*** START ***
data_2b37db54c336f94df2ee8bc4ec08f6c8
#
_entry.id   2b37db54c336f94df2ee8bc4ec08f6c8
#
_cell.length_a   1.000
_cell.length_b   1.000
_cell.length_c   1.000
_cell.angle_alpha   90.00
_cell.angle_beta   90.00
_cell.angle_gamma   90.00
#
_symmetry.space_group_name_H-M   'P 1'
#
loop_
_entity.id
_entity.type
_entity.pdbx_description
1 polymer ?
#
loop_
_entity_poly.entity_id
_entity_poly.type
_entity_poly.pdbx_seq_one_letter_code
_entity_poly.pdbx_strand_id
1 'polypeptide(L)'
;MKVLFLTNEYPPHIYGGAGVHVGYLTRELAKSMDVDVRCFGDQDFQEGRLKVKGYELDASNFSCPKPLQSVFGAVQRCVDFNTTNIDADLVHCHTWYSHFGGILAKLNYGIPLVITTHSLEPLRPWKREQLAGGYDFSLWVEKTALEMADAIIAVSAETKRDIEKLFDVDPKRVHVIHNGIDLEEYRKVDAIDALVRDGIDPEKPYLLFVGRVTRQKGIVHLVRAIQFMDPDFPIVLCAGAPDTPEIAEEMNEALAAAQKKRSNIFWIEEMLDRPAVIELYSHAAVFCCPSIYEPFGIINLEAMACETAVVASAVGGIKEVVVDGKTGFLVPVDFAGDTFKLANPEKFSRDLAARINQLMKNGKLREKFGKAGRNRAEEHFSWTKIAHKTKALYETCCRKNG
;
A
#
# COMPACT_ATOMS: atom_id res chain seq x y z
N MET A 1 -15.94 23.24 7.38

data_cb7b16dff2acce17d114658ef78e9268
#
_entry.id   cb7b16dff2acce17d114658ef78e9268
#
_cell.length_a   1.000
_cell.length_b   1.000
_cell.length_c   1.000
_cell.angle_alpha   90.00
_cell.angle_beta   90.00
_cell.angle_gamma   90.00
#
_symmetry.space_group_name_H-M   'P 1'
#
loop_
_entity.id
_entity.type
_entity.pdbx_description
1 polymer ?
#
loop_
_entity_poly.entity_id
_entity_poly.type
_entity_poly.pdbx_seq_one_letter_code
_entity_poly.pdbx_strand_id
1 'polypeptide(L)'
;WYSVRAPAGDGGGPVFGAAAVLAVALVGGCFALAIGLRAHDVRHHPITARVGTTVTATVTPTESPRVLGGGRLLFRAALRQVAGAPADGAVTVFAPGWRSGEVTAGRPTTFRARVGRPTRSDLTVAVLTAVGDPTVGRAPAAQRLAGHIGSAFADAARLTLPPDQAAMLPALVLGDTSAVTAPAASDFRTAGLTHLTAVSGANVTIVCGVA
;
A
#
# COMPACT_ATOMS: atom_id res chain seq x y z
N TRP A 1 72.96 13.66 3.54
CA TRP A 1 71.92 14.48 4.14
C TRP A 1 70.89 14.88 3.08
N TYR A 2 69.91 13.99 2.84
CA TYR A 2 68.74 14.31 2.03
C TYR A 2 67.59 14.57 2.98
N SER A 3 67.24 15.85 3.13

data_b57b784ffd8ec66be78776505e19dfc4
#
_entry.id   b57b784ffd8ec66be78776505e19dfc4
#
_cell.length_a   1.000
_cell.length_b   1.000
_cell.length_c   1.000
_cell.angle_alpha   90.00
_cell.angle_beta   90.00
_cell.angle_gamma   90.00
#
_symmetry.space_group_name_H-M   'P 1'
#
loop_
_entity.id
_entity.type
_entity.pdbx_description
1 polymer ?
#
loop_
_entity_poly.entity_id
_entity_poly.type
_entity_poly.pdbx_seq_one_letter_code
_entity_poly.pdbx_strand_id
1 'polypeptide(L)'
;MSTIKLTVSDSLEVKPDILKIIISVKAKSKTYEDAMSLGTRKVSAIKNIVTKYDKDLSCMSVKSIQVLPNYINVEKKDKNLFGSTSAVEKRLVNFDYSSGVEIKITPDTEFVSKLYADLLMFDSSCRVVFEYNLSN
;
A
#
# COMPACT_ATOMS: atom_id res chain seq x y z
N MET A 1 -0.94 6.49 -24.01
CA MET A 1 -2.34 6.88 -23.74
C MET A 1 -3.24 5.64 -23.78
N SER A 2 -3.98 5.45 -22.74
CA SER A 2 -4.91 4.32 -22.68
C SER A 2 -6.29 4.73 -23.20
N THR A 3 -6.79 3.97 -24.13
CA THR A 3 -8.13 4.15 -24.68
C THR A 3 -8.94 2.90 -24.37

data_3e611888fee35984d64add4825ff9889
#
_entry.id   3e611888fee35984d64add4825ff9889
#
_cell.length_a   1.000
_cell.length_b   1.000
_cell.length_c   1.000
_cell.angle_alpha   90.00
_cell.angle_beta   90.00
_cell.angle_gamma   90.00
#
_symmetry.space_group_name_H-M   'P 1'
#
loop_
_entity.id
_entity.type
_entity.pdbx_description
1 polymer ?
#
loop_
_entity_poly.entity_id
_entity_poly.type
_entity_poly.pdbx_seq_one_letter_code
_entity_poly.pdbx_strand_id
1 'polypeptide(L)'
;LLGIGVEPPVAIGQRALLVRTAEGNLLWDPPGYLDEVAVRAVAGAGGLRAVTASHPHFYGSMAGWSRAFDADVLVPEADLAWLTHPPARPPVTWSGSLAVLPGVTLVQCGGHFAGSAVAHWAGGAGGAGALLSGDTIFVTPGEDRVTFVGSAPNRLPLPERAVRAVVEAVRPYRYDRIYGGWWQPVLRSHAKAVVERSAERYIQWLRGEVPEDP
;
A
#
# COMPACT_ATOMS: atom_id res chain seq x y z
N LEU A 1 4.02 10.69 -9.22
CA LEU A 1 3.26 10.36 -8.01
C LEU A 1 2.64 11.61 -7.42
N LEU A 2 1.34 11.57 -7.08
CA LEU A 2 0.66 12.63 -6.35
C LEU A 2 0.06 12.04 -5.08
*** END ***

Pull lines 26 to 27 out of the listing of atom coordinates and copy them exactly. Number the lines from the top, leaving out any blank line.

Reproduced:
;MKVLFLTNEYPPHIYGGAGVHVGYLTRELAKSMDVDVRCFGDQDFQEGRLKVKGYELDASNFSCPKPLQSVFGAVQRCVDFNTTNIDADLVHCHTWYSHFGGILAKLNYGIPLVITTHSLEPLRPWKREQLAGGYDFSLWVEKTALEMADAIIAVSAETKRDIEKLFDVDPKRVHVIHNGIDLEEYRKVDAIDALVRDGIDPEKPYLLFVGRVTRQKGIVHLVRAIQFMDPDFPIVLCAGAPDTPEIAEEMNEALAAAQKKRSNIFWIEEMLDRPAVIELYSHAAVFCCPSIYEPFGIINLEAMACETAVVASAVGGIKEVVVDGKTGFLVPVDFAGDTFKLANPEKFSRDLAARINQLMKNGKLREKFGKAGRNRAEEHFSWTKIAHKTKALYETCCRKNG
;